Things You Will Need
- Socket wrench (sized for hex nut)
- Winch (for well deeper than 100 feet)
- Submersible pump assembly Kit
Installing or replacing a submersible water well pump is not a difficult undertaking for the motivated do-it-yourselfer. Installing the pump yourself will save 50 to 60 percent of the cost of having a plumbing contractor do the job.
The first consideration in deciding whether to attempt the pump installation yourself is the depth of the well. If the well is greater than 150 feet deep, it is advisable to offer the job to a plumbing professional.
- Open the cap covering the well. The well cap is held in place by one hex nut. Use the appropriate socket wrench to remove the hex nut.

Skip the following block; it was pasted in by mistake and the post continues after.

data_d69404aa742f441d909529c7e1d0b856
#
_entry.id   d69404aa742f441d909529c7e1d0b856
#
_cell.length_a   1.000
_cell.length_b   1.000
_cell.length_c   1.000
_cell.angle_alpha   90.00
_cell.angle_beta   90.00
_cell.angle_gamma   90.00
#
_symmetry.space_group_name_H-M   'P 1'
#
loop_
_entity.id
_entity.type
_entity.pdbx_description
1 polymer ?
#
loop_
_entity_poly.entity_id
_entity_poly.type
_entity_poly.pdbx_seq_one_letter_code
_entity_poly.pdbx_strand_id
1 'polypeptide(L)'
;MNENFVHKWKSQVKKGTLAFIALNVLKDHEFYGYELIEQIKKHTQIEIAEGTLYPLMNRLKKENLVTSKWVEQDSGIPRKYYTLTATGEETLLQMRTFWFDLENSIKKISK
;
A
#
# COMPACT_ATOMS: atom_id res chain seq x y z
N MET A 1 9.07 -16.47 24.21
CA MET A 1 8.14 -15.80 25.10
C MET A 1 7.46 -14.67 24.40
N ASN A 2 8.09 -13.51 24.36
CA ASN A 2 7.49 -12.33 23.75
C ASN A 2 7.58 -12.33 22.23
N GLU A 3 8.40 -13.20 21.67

- Remove the old pump from the well casing. For wells up to 100 feet deep, you may be able to remove the old pump by hand. For deeper wells, a winch will be needed.
- Locate the discharge line attached to the top of the pump. The discharge line continues through a pitless adapter casing below the frost line to the water tank in the house. Detach the line from the old pump.
- Ensure the new replacement pump has sufficient power for conditions. For deeper wells, higher-powered pumps will be necessary to achieve the appropriate flow rate. Proper flow rate is indicated by the gallons per minute (GPM) rating on the pump.
- Install the new pump according to the installation instructions provided in the pump assembly kit. Pay particular attention to frost line recommendations. Once the pump assembly has been connected to the discharge line, it is now time to prepare to lower the new pump into the well casing.
- Pour approximately 1 cup of household bleach into the well to clean and sanitize. Lower the new pump slowly into place in the well casing. For a deep well, use a winch. Replace the well cap, and tighten the hex nut.